Wednesday, September 16, 2009

Battle over the High Seas for Indian Surveillance Requirement


Aero India

Defense News

Battle over the High Seas for Indian Surveillance Requirement


After years of negotiations over its future maritime patrol aircraft, the Indian Navy has decided neither the Lockheed P-3C Orion nor the Ilyushin Il-38 are advanced enough to meet its needs, a senior Indian Navy official said last month.

Instead, Navy officials are inviting Boeing’s P-8I and EADS CASA’s Airbus A319 to be tested in a still-open 2005 tender for eight aircraft to replace aging P-3s. A decision is expect by year’s end.

The tender, whose value is estimated at $800 million, seeks an aircraft that can serve for 25 years; endure a year-long trial period; fly for eight hours without refueling; hunt submarines; and carry mines, torpedoes and anti-ship missiles.

France’s Dassault also bid last April, but was not selected for further study.

The P-8, which is being built for the U.S. Navy, is a variant of the 737-800. India is being offered the P-8I, the first variant offered internationally, said Tim Norgart, director of business development, Airborne, Anti-Submarine Warfare & Intelligence, Surveillance and Reconnaissance Systems. The P-8I has a range of 4,800 nautical miles, or double that with aerial refueling, Norgart said.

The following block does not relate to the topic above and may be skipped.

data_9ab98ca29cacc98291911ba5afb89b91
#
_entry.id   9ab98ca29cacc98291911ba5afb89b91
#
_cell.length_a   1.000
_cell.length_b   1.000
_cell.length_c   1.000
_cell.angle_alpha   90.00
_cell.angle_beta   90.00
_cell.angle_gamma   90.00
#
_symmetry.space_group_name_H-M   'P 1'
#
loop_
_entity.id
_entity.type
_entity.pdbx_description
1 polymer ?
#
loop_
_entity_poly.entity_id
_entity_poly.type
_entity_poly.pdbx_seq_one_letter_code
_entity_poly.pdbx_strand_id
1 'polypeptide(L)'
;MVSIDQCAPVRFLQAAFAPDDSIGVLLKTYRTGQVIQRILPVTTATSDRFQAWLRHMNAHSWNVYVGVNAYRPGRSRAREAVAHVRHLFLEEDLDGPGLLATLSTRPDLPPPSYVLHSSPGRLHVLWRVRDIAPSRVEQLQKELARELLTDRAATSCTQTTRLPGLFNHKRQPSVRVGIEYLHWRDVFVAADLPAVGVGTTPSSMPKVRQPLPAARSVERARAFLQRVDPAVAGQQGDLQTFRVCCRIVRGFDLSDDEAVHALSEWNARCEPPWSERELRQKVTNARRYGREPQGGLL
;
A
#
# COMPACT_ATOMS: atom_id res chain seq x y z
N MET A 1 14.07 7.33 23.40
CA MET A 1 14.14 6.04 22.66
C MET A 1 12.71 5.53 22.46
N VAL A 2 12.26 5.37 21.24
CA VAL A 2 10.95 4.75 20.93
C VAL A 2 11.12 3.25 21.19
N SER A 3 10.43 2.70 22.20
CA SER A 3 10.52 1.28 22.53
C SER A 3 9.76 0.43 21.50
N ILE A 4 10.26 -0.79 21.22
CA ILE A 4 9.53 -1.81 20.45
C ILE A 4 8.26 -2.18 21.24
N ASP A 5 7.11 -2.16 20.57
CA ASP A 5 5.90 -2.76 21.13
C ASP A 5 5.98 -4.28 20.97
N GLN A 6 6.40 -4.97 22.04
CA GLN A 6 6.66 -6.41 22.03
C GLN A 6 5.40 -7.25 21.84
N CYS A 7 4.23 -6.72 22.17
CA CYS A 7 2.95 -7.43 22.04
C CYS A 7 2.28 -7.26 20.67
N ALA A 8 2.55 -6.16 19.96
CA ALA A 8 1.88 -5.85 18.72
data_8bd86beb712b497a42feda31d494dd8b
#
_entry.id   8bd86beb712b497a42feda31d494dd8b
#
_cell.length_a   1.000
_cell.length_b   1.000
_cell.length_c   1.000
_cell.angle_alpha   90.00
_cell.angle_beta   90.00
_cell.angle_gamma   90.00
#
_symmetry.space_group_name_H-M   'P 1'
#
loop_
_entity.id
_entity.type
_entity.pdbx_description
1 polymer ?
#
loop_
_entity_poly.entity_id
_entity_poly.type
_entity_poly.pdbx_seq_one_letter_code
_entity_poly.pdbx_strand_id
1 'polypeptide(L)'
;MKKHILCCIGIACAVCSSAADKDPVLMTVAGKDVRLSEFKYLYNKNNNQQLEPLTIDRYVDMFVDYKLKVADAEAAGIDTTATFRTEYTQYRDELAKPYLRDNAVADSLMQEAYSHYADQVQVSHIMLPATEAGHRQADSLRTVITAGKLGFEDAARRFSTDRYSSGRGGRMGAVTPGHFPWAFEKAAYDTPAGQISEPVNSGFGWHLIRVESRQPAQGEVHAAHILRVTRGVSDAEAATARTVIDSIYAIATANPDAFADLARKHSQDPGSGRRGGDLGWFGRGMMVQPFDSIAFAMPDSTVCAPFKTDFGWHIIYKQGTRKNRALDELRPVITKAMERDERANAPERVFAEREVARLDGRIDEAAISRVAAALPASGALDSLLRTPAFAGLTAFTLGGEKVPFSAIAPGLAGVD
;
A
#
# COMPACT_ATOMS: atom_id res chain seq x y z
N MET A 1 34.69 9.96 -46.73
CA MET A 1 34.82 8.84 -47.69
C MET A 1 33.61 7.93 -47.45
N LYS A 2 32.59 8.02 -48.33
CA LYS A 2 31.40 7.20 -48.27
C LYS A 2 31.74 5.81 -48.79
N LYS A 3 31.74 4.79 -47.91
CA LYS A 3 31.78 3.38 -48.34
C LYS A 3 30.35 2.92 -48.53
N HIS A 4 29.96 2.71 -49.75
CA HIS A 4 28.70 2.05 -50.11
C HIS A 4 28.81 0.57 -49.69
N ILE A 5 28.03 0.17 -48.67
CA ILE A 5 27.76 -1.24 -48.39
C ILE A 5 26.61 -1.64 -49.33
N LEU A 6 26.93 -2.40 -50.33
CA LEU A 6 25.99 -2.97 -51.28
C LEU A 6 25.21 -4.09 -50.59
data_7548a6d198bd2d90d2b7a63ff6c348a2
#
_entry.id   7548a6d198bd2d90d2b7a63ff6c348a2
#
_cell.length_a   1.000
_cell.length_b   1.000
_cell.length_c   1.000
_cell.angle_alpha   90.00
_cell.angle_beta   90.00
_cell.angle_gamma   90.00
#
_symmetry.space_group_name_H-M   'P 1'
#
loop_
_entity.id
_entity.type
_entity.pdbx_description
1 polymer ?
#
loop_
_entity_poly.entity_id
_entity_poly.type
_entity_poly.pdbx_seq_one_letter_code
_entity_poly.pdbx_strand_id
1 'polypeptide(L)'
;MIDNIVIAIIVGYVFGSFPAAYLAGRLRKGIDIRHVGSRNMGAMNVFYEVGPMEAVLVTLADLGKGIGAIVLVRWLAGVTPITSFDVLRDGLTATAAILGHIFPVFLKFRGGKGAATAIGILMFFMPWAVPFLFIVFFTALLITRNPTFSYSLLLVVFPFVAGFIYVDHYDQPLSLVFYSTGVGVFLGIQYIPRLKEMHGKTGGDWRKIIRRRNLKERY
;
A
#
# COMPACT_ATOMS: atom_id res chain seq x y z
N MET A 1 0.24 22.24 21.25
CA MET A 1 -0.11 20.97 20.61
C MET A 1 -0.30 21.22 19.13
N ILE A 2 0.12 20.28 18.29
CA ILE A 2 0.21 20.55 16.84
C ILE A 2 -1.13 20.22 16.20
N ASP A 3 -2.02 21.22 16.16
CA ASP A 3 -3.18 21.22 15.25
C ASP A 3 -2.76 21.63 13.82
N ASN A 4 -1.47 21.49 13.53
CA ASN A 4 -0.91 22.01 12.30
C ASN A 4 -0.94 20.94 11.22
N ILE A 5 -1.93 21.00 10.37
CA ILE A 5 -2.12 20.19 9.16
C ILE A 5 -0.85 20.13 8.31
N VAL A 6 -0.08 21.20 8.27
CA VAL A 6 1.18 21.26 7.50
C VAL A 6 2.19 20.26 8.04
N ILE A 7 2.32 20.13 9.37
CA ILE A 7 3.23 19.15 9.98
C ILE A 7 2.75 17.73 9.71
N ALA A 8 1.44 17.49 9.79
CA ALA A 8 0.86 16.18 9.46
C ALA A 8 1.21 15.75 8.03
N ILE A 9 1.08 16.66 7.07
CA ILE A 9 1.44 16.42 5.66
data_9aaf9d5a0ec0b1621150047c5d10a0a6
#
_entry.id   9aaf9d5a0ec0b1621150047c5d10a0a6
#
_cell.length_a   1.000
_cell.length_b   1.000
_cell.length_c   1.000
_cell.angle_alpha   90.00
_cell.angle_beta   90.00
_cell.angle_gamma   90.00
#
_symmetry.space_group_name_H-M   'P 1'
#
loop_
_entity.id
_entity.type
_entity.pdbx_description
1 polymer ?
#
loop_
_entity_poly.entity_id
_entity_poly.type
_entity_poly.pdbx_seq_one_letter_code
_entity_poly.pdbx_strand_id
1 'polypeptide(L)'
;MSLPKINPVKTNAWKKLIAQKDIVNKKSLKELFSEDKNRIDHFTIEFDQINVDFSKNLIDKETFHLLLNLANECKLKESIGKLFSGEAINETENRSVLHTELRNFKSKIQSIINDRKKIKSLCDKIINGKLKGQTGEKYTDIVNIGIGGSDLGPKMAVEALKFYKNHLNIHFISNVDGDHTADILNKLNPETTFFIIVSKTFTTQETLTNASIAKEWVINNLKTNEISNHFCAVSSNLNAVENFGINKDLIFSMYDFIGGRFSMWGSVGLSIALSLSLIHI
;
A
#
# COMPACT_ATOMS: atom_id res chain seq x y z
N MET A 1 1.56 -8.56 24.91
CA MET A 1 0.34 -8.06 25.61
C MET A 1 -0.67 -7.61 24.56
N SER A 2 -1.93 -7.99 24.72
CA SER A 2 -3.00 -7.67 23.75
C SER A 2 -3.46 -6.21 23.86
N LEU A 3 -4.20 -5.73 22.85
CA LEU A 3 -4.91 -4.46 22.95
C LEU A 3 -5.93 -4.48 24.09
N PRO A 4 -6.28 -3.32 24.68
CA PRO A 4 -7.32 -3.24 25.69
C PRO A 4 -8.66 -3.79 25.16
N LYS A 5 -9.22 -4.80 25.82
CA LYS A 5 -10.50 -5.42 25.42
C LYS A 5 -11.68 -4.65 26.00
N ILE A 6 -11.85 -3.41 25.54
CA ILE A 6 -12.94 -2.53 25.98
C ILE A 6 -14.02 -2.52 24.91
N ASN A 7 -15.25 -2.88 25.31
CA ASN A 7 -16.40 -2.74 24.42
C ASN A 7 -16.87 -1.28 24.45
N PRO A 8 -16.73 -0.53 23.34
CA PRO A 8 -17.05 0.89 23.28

The EADS CASA entrant has a 2,000-nautical-mile range and cannot be refueled in the air, said Fernando Ciria, head of marketing, EADS CASA Mission Aircraft.

“We convert the A319 with sonar launchers, bomb bay, missile sensors, radar, [infrared sensors]. This is the first time EADS has modified an A319 for this purpose,” Ciria said.

The plane would get the Fully Integrated Tactical System, which is in use on the EADS CASA C-295, C-212, CN-235 and P-3 Orion.

Ciria said offset arrangements may give the edge to EADS.

“The first prototypes will be built in Spain and remainder built in India. We are doing a survey of local industries for the offset of the remaining eight,” said Ciria.

Boeing is in discussions about offsets, but nothing has been agreed to at this point, said Norgart. “Discussions on incorporating the Indian equipment is still ongoing,” he said.

Boeing may not be able to provide an actual P-8I aircraft in time for this year’s trials; Norgart said the company may send a “representative aircraft” instead. He said the P-8A aircraft for the U.S. Navy is at the critical review stage in March, with operational capability beginning in 2013.